As you’re navigating the trenches on your screenwriting journey, do your best to keep the intimate details of your work to yourself. Do not continually talk about the status of your projects, your “writing process,” or how each project is moving forward or not. I know it’s tempting to share the intimate details with friends and family or even strangers, but keep your business to yourself.
We’re studying a scene from Dexter, Season 7 Episode 7.
Dexter, angry that Hannah’s latest victim died in his apartment, asks Hannah how she killed him.
How did you do it?
Is it really important?
Is life in prison important?
When Hannah finally answers she tells the truth.
I’m never going to prison. Price liked to chew on his pens.
The last one had a little something on it, completely undetectable.
Another section of the script where Dexter responds to a question with a question is the break between Beat 2 and Beat 3.
Hannah attempts to make Dexter aware they have a ‘spiritual connection’, to draw him in:
I could feel you watching me while I was being interrogated. You saw the whole thing didn’t you?
But Dexter refuses to go with her, still needing more information before he commits to this spiritual partnership, to this bond Hannah is convinced they share. Dexter responds to her question with a completely unrelated question – a question that pierces deep:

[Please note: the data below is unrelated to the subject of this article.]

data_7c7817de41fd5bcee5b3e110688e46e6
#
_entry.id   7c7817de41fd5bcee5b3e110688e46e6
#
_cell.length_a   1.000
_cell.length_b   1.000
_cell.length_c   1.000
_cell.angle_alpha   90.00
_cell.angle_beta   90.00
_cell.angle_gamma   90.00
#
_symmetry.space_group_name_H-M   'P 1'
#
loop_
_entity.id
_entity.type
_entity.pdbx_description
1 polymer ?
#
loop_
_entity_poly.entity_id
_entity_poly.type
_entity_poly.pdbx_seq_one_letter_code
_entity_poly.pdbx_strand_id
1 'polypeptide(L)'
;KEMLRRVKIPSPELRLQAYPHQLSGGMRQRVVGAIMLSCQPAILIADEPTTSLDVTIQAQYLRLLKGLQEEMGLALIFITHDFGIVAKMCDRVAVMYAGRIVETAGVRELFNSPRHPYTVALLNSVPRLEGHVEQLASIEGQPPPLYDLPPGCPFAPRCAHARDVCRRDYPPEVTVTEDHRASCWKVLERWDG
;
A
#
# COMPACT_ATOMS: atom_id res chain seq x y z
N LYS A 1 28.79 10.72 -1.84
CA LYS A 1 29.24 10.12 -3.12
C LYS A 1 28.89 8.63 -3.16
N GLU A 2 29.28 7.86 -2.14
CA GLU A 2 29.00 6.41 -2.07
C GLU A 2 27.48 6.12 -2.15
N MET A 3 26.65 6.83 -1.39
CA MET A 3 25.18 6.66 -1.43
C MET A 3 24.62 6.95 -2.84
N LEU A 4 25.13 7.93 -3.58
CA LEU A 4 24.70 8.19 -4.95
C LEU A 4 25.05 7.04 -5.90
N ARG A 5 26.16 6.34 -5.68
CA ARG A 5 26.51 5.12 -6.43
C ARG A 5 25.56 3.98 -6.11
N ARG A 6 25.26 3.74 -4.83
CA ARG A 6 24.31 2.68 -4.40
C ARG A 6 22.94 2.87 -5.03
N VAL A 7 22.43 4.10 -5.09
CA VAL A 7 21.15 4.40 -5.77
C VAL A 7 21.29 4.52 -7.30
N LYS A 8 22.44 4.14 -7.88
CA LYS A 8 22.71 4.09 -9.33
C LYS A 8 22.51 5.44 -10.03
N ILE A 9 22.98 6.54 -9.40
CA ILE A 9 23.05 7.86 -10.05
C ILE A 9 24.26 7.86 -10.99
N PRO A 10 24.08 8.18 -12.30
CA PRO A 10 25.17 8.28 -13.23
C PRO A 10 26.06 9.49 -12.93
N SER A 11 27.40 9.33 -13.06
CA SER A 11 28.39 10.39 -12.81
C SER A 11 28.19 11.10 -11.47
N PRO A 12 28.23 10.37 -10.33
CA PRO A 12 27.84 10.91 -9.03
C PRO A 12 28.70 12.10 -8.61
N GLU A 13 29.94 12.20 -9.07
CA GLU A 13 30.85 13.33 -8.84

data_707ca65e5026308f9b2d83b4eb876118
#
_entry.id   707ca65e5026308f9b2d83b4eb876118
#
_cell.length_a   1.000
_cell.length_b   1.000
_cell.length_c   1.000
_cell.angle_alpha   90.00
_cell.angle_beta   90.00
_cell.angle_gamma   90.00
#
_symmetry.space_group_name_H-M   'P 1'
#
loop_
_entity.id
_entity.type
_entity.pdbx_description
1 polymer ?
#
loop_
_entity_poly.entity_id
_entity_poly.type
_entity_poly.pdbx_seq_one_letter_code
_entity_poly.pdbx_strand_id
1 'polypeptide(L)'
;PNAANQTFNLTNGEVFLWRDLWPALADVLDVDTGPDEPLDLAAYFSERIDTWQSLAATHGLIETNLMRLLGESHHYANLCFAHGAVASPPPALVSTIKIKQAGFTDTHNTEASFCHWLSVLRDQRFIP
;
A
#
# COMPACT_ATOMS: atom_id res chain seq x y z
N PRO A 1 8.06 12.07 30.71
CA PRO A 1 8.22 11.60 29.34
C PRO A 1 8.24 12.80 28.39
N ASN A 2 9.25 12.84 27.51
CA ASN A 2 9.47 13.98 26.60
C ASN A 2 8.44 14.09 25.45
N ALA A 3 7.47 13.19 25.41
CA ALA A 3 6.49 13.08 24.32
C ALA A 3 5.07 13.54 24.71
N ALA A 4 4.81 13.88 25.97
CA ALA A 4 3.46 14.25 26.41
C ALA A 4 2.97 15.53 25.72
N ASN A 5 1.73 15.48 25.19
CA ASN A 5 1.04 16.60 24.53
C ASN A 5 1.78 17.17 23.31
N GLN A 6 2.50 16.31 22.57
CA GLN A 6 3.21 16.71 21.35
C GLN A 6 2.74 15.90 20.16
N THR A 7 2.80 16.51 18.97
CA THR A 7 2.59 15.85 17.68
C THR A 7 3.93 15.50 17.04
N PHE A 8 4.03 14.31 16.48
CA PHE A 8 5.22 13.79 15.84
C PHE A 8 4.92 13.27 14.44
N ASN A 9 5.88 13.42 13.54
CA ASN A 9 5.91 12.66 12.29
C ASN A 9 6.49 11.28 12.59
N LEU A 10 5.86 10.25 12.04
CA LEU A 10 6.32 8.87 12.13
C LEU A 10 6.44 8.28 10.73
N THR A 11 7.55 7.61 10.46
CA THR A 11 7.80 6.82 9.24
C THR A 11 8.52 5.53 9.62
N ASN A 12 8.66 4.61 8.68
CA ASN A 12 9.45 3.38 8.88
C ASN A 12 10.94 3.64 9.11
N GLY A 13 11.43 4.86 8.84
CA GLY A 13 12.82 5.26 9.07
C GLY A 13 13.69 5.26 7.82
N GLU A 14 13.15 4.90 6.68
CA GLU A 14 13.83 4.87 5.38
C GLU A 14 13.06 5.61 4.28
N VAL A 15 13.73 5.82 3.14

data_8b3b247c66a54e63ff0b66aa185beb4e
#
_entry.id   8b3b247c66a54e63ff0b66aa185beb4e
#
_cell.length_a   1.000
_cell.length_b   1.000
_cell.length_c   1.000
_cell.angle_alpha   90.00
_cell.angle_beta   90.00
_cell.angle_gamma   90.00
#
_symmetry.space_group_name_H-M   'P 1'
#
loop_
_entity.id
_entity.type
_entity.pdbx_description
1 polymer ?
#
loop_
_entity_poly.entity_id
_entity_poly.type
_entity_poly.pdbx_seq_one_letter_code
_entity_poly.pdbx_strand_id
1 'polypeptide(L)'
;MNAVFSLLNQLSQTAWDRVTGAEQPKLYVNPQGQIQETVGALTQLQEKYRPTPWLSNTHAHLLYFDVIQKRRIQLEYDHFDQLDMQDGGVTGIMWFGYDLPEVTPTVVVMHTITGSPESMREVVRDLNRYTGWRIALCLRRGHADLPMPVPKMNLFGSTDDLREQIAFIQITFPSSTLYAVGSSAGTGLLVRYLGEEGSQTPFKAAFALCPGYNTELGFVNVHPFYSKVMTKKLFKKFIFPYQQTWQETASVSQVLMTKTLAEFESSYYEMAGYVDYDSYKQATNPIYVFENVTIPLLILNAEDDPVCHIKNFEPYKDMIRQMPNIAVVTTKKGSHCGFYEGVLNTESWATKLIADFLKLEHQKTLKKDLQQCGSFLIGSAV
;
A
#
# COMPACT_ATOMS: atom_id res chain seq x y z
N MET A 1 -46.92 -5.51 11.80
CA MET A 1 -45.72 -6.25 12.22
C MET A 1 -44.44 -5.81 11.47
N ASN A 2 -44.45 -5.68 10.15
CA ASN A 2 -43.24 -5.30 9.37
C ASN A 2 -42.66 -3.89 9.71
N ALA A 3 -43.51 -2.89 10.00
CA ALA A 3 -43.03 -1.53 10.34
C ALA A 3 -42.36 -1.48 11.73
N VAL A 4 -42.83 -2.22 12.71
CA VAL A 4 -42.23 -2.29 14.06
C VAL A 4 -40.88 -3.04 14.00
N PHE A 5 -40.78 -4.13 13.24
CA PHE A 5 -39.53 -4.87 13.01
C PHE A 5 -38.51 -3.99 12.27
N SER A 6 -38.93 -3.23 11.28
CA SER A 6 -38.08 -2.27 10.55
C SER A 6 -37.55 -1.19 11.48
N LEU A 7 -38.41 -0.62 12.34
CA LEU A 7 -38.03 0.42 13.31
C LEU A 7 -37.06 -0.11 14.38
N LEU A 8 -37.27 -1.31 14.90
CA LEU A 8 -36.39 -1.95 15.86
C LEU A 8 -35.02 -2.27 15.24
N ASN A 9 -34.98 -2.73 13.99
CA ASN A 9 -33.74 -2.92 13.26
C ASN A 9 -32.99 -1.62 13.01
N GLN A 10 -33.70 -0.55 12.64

Is it true about your husband? Did you kill him because you didn’t want a family?
Hannah answers this question, telling the truth. It’s as though she knows what Dexter needs, and she’s willing to make herself vulnerable to him, to allow herself to be known. She’ll do anything to draw him in to her world, even tell him the truth.
It was the opposite. I wanted a family, and he didn’t.
He threatened to leave me unless I got an abortion.
Hannah also answers Dexter’s next question directly:
What happened to the baby?
It was a miscarriage. Sometimes life subtracts. Sometimes it adds…
So what do we see here? Hannah answers truthfully when she believes doing so will draw Dexter towards her.
And when Dexter refuses to be drawn in, refuses to give up power, he bats the question away with a question of his own.
Questions are part of the power play between characters.
Hannah’s next and final question is a rhetorical one, which she answers herself, not giving Dexter the chance to bat it away, she answers for him in order to draw him into their spiritual bond:
Do you see what just happened? We were looking out for each other…
In the next post I’ll consider the goals and needs of both characters as they enter this Climactic scene.
We’ve been studying Season 7 Episode 7 – CHEMISTRY.
(For a scene-by-scene breakdown of the episode click here.)
This is the episode’s longest scene at 3 mins.
To read the dialogue click here.
When we deconstruct it we see 5 major beats. We also see a clear ‘to and fro’ of power.
Here’s a summary:
Dexter enters angry that Hannah’s latest victim died in his (Dexter’s) apartment. He asks her how she killed him. Hannah disarms Dexter by answering his question.
We could say the power holder at the start of the beat is Dexter, but at the end of the beat, Hannah.
Dexter confesses he got rid of some evidence which would have incriminated Hannah. Hannah thanks him.
Power holder: Shared.
Hannah says she could ‘feel’ Dexter watching her when she was being interviewed by the police. She tries to draw him into an awareness of a spiritual, supernatural bond. Dexter refuses to go there.